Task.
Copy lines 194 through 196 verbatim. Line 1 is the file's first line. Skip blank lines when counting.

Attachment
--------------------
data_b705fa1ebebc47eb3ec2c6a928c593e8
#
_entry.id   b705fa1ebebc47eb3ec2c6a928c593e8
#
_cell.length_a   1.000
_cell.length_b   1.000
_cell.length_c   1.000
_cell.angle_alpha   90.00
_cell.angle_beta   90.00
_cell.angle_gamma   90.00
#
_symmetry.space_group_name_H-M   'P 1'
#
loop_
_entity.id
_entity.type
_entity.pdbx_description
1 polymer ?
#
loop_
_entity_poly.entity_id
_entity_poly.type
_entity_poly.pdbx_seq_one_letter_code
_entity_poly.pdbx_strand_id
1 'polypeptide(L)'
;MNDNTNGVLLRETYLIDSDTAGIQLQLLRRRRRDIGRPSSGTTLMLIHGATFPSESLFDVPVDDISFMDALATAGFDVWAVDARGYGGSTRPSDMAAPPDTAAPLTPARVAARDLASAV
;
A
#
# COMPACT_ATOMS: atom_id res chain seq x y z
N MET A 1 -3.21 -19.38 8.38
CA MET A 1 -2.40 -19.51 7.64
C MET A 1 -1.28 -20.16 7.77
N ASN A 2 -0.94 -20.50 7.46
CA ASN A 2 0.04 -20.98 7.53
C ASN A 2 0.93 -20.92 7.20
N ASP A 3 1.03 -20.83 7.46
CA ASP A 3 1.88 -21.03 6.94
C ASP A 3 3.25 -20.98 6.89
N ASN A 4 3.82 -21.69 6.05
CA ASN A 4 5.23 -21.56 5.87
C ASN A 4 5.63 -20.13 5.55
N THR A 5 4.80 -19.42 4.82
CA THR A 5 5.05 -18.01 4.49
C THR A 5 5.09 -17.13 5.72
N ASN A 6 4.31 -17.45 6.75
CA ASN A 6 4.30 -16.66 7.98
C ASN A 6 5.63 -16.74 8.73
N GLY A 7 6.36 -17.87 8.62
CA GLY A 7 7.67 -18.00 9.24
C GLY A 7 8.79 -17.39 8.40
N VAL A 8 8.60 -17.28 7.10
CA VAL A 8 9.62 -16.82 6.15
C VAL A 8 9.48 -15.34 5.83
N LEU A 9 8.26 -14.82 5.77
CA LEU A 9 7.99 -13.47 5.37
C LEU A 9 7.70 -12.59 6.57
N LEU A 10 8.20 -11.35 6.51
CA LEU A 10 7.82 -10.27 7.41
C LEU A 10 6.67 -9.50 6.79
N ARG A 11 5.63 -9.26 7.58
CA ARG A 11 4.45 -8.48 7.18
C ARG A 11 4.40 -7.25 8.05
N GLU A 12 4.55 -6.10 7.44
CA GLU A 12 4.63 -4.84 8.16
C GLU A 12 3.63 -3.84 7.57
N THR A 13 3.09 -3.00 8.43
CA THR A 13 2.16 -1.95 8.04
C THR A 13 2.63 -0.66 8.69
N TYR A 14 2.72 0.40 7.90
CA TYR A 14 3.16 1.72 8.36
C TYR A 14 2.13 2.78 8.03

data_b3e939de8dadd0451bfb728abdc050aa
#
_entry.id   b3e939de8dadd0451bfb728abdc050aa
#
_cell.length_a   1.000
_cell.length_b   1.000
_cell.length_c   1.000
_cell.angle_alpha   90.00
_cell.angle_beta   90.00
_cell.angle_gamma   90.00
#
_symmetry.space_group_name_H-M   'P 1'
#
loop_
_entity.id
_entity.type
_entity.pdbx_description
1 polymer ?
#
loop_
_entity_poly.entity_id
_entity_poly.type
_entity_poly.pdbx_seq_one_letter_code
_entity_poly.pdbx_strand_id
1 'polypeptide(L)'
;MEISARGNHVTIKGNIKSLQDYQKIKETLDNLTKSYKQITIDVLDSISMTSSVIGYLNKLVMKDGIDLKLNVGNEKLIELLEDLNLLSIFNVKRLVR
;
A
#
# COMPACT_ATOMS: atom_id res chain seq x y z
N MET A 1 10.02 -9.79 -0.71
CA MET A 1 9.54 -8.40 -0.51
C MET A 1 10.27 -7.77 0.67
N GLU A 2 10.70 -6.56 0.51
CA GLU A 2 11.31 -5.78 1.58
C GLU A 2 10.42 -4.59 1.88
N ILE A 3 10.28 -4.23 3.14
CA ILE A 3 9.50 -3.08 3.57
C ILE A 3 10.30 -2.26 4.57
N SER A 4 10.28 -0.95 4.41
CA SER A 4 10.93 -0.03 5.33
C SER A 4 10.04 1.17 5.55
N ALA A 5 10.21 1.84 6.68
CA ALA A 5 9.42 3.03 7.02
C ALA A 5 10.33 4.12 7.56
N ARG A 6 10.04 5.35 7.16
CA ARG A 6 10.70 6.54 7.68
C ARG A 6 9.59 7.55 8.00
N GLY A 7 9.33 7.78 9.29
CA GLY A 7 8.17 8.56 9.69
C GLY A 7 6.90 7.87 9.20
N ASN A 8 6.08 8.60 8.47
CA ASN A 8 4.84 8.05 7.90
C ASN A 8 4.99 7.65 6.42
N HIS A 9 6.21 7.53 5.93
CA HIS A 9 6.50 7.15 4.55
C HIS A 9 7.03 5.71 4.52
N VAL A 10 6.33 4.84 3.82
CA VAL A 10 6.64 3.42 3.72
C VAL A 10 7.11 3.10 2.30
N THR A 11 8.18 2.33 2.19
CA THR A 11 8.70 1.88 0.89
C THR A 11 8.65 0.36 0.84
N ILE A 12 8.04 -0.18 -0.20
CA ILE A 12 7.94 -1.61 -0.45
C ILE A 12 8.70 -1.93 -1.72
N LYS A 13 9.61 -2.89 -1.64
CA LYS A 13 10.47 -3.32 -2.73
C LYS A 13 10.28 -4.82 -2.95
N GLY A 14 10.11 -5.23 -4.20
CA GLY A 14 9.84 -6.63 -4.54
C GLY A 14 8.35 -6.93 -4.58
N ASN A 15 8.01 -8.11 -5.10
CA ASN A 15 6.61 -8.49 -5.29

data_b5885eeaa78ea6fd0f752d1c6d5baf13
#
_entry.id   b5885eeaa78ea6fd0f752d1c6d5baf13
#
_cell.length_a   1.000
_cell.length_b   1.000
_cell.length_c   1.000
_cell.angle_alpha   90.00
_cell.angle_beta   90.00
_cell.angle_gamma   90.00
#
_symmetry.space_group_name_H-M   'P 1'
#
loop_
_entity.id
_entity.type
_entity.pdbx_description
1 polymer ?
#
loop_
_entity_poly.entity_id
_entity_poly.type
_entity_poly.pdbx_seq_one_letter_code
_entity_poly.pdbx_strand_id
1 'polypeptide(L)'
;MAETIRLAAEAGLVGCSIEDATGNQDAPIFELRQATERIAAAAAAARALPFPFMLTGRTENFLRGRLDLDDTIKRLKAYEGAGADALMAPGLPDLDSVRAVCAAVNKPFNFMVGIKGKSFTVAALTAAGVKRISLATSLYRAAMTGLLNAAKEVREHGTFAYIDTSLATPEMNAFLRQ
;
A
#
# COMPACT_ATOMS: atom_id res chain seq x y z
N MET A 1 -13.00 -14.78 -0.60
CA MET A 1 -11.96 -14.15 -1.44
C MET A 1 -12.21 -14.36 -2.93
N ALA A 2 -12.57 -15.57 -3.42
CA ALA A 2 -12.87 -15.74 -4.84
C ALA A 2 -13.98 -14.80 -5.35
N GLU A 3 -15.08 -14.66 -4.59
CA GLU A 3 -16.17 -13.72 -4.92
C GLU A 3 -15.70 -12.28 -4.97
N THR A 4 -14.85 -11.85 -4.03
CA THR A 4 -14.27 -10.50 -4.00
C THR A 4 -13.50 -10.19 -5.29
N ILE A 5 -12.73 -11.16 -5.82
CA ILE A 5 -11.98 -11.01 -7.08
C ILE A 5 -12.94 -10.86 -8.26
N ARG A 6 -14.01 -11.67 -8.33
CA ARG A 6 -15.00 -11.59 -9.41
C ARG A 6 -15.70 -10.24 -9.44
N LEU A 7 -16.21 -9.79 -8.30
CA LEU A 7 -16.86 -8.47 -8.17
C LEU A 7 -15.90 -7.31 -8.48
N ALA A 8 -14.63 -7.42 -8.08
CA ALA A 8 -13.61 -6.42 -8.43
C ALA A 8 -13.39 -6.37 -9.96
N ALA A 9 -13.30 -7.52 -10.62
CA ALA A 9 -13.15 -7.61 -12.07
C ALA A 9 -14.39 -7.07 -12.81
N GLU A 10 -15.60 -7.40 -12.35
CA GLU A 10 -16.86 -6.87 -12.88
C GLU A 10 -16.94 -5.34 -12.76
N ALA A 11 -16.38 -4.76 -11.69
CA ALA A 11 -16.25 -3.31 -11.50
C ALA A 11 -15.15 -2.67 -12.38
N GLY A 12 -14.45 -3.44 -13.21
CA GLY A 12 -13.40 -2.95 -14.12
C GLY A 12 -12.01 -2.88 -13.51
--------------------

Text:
C ARG A 6 -15.70 -10.24 -9.44
N LEU A 7 -16.21 -9.79 -8.30
CA LEU A 7 -16.86 -8.47 -8.17